Special guardianship is an order that combines custody, guardianship, and access in one order. Special guardianship gives the permanent caregiver the right to possession of tamariki, exclusive decisions making rights and the right to control access. For guardianship, the exclusive rights of the permanent caregivers and the shared rights (with the parents) must be recorded in the order.
Custody is the right to possession of tamariki. The child generally lives with the person who has custody. If Oranga Tamariki has custody, they have the right to possession, and they place tamariki with caregivers.
Guardianship is the right to make the important decisions about a child’s life including: what school the child should attend? what kind of school should the child attend – kura kaupapa, boarding, mainstream, religious? what health care should the child have? the right to consent to or refuse medical treatment, what child’s name should be?
Mum and Dad are usually guardians. Mum is a guardian because she gave birth to the child. Dad may or may not be a guardian depending on his relationship with Mum around the time the child was born or if he is registered on the child’s birth certificate.
Even if Oranga Tamariki are granted custody of a child, the parents are still guardians unless the Family Court makes an order saying they are not. Until the Family Court does that, Oranga Tamariki are required to consult with the parents about the important decisions except where the child is placed.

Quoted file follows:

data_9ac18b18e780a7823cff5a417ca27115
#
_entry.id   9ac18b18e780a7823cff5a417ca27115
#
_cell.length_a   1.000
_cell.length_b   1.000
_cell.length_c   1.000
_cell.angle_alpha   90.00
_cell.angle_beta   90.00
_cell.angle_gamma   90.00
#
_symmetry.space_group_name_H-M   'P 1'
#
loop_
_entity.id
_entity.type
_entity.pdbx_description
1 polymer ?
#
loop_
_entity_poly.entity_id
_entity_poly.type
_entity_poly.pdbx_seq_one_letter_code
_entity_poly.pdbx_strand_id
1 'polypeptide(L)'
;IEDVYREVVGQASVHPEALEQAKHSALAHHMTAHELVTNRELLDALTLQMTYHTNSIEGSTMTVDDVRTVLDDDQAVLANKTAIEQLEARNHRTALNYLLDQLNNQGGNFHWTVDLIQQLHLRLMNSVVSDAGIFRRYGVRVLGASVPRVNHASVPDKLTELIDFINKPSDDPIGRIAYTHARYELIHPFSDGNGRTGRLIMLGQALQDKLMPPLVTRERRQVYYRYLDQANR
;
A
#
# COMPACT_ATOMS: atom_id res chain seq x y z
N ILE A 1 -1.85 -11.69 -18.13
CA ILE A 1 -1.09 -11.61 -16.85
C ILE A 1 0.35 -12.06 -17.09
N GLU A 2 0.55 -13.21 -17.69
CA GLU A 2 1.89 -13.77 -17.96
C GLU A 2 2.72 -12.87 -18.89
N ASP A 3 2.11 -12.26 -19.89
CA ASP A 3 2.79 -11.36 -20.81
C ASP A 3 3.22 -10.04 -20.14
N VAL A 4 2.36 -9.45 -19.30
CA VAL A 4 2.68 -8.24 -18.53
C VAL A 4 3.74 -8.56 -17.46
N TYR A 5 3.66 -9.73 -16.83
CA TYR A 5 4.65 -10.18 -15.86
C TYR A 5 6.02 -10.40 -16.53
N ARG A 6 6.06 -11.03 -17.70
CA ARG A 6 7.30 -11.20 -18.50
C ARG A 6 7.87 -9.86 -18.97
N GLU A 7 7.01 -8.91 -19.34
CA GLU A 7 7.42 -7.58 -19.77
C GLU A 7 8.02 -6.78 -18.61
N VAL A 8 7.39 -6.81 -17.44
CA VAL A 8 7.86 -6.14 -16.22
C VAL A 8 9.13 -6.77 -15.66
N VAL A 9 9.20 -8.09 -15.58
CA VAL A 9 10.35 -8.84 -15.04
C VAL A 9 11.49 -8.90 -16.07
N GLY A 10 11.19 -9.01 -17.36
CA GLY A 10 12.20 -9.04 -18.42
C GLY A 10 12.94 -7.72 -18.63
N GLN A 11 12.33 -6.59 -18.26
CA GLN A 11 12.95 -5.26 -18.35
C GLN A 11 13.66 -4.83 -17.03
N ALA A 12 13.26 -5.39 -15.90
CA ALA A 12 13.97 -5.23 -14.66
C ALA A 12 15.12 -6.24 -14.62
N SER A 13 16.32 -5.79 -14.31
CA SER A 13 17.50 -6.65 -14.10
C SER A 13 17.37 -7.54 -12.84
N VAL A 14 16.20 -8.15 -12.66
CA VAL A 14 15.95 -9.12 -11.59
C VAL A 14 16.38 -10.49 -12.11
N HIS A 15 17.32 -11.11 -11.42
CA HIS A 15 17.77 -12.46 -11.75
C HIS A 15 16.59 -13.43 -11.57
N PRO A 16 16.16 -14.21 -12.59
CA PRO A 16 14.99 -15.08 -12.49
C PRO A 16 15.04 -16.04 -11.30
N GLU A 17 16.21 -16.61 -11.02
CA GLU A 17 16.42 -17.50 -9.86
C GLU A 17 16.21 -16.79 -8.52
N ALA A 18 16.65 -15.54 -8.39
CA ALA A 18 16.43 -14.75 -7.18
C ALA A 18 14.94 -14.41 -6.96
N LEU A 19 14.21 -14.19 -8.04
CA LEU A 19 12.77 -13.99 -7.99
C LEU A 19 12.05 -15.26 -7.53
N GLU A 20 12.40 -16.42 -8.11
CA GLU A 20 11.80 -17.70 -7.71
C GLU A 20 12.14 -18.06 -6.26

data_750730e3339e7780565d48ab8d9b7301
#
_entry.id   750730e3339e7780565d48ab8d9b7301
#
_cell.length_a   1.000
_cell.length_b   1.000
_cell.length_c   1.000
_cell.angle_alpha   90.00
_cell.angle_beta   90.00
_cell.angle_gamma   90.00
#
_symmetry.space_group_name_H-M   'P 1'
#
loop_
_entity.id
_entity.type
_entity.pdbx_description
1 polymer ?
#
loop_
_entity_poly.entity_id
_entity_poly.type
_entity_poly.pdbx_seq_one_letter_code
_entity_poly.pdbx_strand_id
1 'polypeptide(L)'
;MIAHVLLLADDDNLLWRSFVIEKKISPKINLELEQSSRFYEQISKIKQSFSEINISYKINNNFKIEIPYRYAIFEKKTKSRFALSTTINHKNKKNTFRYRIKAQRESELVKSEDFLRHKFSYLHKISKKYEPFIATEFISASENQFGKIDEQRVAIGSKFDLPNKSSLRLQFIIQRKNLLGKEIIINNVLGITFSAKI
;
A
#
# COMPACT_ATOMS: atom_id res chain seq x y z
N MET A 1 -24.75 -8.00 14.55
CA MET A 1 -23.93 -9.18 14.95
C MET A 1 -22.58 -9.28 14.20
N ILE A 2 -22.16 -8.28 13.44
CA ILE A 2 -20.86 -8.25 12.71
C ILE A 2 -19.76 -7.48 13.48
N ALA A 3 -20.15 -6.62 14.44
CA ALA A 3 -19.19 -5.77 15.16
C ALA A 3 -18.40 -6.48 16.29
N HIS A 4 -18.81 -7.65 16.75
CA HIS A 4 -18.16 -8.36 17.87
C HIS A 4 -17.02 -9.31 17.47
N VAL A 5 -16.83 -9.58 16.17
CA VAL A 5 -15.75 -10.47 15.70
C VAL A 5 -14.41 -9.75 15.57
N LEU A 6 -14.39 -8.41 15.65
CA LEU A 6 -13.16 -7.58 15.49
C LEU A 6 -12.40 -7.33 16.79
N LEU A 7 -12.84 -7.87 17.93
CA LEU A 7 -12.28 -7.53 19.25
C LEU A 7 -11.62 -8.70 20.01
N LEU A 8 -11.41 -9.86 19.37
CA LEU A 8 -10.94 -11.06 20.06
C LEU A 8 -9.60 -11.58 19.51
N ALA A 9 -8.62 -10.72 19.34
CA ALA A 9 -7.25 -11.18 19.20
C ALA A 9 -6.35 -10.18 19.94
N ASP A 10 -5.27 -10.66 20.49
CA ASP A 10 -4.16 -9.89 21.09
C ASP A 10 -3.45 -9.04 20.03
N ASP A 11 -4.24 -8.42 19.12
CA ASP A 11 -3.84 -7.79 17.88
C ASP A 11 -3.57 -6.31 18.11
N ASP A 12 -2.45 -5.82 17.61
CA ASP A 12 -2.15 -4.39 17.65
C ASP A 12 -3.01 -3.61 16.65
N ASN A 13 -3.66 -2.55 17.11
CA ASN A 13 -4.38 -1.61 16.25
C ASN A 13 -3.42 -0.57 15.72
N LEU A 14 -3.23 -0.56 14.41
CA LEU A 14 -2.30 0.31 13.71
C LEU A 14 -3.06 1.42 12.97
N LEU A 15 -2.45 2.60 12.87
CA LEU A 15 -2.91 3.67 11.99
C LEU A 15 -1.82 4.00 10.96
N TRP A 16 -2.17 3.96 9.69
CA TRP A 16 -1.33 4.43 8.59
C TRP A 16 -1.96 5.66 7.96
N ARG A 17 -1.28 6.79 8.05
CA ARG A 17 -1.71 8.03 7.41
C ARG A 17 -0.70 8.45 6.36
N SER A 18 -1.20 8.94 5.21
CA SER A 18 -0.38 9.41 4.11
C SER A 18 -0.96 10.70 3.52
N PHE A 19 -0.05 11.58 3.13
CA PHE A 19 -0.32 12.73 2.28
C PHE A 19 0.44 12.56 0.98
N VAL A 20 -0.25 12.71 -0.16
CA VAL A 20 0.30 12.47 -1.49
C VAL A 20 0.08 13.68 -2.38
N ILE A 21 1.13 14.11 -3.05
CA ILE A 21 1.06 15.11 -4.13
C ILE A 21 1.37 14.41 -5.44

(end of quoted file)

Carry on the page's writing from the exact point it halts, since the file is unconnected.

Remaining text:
Access is about having visits or contact with a child, whether that is directly (in person) or indirectly (telephone, skype, email/letters). Where a child is in the custody of other whanau or a caregiver, a person having rights of access get to visit or have contact with the child in some way. Depending on the circumstances, access may be supervised.
The effect of a special guardianship order is similar to an adoption order. That is:
When the Family Court give permanent caregivers exclusive decision making rights, the same rights of the existing guardians are suspended. For example, if the permanent caregivers are given the exclusive right to decide where the child lives or what the child’s name is to be, then the existing guardians’ rights to have input into where their child lives or what their name should be are suspended. The existing guardians do not have a right to challenge those decisions
The only obligation on the permanent caregiver is to advise the existing guardians that a decision has been made. That may be difficult if the existing guardians move, and the permanent caregivers do not have a forwarding address.
The access arrangements are decided by the Family Court when a special guardianship order is made. For example, the Family Court may say that access between the parents and the child is to happen 4 times a year for an hour. If that is the access order then that is what the arrangements will be until that child is 18. There is limited ability for existing guardians or whānau to change access.
Special guardianship is largely about possession of the child and suspension of parents and whānau rights. Whānau need to be aware that special guardianship may cause disconnection for tamariki with whānau.